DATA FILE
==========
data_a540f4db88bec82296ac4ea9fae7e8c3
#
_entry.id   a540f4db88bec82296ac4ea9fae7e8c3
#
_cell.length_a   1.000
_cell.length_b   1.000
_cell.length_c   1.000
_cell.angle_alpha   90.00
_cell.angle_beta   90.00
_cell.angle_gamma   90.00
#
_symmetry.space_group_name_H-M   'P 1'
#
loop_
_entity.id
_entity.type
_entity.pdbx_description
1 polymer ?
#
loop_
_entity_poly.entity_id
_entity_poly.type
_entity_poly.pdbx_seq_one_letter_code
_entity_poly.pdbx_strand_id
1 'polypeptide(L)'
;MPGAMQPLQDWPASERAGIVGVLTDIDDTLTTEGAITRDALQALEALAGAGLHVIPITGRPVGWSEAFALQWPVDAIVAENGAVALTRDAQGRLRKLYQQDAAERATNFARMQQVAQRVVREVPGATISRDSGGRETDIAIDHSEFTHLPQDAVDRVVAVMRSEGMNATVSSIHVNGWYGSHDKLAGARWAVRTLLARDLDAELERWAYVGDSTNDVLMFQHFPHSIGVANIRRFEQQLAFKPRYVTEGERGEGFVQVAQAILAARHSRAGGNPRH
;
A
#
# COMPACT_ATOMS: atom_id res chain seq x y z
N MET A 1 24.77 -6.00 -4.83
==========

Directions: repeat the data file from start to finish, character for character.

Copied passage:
data_a540f4db88bec82296ac4ea9fae7e8c3
#
_entry.id   a540f4db88bec82296ac4ea9fae7e8c3
#
_cell.length_a   1.000
_cell.length_b   1.000
_cell.length_c   1.000
_cell.angle_alpha   90.00
_cell.angle_beta   90.00
_cell.angle_gamma   90.00
#
_symmetry.space_group_name_H-M   'P 1'
#
loop_
_entity.id
_entity.type
_entity.pdbx_description
1 polymer ?
#
loop_
_entity_poly.entity_id
_entity_poly.type
_entity_poly.pdbx_seq_one_letter_code
_entity_poly.pdbx_strand_id
1 'polypeptide(L)'
;MPGAMQPLQDWPASERAGIVGVLTDIDDTLTTEGAITRDALQALEALAGAGLHVIPITGRPVGWSEAFALQWPVDAIVAENGAVALTRDAQGRLRKLYQQDAAERATNFARMQQVAQRVVREVPGATISRDSGGRETDIAIDHSEFTHLPQDAVDRVVAVMRSEGMNATVSSIHVNGWYGSHDKLAGARWAVRTLLARDLDAELERWAYVGDSTNDVLMFQHFPHSIGVANIRRFEQQLAFKPRYVTEGERGEGFVQVAQAILAARHSRAGGNPRH
;
A
#
# COMPACT_ATOMS: atom_id res chain seq x y z
N MET A 1 24.77 -6.00 -4.83